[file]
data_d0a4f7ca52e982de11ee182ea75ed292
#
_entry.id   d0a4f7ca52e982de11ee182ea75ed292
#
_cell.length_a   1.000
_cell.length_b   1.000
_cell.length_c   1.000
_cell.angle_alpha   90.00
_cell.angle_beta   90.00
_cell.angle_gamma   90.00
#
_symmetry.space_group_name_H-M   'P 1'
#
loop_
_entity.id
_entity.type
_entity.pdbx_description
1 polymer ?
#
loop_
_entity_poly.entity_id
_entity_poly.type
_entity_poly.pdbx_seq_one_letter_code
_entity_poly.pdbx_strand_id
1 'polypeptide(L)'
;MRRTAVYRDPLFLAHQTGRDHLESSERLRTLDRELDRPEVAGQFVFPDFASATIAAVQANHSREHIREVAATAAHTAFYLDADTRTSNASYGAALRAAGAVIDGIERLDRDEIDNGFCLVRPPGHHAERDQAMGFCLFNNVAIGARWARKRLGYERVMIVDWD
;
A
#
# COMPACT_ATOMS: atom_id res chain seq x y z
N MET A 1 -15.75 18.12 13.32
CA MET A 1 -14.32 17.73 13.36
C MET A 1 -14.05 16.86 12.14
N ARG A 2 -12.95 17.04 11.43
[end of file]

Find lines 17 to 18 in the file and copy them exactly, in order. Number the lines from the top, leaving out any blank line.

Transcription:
_entity.pdbx_description
1 polymer ?